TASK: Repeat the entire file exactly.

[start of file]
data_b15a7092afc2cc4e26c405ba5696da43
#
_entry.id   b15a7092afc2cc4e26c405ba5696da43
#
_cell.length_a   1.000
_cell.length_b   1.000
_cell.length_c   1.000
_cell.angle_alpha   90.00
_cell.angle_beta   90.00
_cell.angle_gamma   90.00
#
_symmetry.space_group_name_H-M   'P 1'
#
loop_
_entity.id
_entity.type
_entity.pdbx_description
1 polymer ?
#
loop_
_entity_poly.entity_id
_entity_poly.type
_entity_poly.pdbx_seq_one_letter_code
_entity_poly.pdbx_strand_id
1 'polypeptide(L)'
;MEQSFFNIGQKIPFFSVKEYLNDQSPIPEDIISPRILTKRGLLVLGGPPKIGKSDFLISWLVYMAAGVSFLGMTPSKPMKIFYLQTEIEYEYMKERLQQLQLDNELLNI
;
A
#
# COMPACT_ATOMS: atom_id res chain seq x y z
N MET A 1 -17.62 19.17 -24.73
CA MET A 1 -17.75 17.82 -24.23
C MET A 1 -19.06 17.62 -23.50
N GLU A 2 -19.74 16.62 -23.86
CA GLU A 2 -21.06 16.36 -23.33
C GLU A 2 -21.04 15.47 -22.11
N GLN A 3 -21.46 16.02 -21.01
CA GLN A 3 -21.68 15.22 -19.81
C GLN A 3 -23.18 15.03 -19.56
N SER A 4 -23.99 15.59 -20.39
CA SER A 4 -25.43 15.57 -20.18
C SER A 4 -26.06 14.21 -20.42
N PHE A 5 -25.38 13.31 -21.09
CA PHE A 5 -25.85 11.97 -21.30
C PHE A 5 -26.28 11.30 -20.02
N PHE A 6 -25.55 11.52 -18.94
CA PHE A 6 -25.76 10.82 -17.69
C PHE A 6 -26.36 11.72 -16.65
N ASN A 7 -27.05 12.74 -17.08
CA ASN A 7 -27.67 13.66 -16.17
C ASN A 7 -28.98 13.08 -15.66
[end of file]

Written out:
data_b15a7092afc2cc4e26c405ba5696da43
#
_entry.id   b15a7092afc2cc4e26c405ba5696da43
#
_cell.length_a   1.000
_cell.length_b   1.000
_cell.length_c   1.000
_cell.angle_alpha   90.00
_cell.angle_beta   90.00
_cell.angle_gamma   90.00
#
_symmetry.space_group_name_H-M   'P 1'
#
loop_
_entity.id
_entity.type
_entity.pdbx_description
1 polymer ?
#
loop_
_entity_poly.entity_id
_entity_poly.type
_entity_poly.pdbx_seq_one_letter_code
_entity_poly.pdbx_strand_id
1 'polypeptide(L)'
;MEQSFFNIGQKIPFFSVKEYLNDQSPIPEDIISPRILTKRGLLVLGGPPKIGKSDFLISWLVYMAAGVSFLGMTPSKPMKIFYLQTEIEYEYMKERLQQLQLDNELLNI
;
A
#
# COMPACT_ATOMS: atom_id res chain seq x y z
N MET A 1 -17.62 19.17 -24.73
CA MET A 1 -17.75 17.82 -24.23
C MET A 1 -19.06 17.62 -23.50
N GLU A 2 -19.74 16.62 -23.86
CA GLU A 2 -21.06 16.36 -23.33
C GLU A 2 -21.04 15.47 -22.11
N GLN A 3 -21.46 16.02 -21.01
CA GLN A 3 -21.68 15.22 -19.81
C GLN A 3 -23.18 15.03 -19.56
N SER A 4 -23.99 15.59 -20.39
CA SER A 4 -25.43 15.57 -20.18
C SER A 4 -26.06 14.21 -20.42
N PHE A 5 -25.38 13.31 -21.09
CA PHE A 5 -25.85 11.97 -21.30
C PHE A 5 -26.28 11.30 -20.02
N PHE A 6 -25.55 11.52 -18.94
CA PHE A 6 -25.76 10.82 -17.69
C PHE A 6 -26.36 11.72 -16.65
N ASN A 7 -27.05 12.74 -17.08
CA ASN A 7 -27.67 13.66 -16.17
C ASN A 7 -28.98 13.08 -15.66